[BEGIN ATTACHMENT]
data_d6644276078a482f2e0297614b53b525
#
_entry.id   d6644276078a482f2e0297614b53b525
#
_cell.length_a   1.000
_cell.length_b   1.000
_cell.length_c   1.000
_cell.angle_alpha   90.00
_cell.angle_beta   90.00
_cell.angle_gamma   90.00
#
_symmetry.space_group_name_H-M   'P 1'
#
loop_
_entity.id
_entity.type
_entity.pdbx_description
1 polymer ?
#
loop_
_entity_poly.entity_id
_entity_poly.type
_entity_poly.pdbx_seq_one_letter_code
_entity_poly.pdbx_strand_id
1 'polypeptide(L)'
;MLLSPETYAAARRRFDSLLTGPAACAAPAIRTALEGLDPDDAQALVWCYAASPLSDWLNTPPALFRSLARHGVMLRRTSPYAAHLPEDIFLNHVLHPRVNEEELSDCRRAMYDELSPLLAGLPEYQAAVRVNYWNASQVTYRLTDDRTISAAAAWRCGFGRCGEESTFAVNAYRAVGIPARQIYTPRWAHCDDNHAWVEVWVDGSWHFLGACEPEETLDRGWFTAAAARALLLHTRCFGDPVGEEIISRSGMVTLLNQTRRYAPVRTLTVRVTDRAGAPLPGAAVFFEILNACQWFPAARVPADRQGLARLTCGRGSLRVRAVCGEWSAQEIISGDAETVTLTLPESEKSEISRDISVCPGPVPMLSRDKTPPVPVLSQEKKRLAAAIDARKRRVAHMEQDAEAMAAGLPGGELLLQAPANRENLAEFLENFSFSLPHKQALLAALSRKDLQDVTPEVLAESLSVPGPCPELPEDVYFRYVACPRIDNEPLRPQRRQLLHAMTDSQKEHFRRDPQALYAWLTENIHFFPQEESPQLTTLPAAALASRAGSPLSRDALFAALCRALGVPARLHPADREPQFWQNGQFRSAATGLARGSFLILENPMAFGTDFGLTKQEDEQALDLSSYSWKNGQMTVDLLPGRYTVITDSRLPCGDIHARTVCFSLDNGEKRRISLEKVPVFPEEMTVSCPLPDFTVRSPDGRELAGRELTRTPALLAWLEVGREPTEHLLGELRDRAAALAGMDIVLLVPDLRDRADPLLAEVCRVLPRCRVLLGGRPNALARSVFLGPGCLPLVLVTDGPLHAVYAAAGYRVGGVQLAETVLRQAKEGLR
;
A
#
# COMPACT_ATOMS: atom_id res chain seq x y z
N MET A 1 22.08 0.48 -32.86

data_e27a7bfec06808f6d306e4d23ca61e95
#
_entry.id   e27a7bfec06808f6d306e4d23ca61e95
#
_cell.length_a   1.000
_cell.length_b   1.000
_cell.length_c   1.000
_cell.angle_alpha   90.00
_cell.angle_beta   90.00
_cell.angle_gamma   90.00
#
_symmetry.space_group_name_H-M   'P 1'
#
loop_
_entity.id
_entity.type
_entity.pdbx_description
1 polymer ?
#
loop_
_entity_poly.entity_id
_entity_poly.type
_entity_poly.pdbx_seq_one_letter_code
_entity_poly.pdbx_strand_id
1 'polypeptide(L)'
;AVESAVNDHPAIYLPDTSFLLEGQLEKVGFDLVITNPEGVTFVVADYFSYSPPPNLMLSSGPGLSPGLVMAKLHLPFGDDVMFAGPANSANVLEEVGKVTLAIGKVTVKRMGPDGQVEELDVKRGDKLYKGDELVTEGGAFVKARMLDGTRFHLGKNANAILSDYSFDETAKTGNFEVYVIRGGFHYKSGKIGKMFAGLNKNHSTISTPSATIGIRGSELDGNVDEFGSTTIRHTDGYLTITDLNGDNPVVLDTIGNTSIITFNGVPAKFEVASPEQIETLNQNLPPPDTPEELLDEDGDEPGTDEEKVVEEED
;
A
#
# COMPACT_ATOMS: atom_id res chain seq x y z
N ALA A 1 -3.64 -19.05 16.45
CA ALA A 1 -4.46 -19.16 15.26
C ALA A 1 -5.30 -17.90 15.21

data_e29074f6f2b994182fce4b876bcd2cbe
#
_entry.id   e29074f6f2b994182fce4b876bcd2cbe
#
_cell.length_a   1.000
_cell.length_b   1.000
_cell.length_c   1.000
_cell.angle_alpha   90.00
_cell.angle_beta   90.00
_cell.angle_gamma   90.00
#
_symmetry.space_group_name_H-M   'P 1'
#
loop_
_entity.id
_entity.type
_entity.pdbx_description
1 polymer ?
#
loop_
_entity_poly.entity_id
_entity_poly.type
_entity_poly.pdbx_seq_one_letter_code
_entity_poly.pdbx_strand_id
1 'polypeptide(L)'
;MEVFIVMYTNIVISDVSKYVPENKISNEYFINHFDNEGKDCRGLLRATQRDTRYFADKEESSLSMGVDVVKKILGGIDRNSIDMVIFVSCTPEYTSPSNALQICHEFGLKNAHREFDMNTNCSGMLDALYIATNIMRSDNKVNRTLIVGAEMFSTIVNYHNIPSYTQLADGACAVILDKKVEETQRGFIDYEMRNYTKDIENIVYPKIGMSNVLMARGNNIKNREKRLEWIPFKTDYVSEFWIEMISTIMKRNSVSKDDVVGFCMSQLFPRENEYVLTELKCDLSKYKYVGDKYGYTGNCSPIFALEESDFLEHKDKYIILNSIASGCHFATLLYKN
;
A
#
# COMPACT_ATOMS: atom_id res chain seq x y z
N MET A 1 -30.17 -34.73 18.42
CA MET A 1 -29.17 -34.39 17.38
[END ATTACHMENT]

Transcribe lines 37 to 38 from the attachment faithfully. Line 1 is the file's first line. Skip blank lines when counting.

_cell.length_b   1.000
_cell.length_c   1.000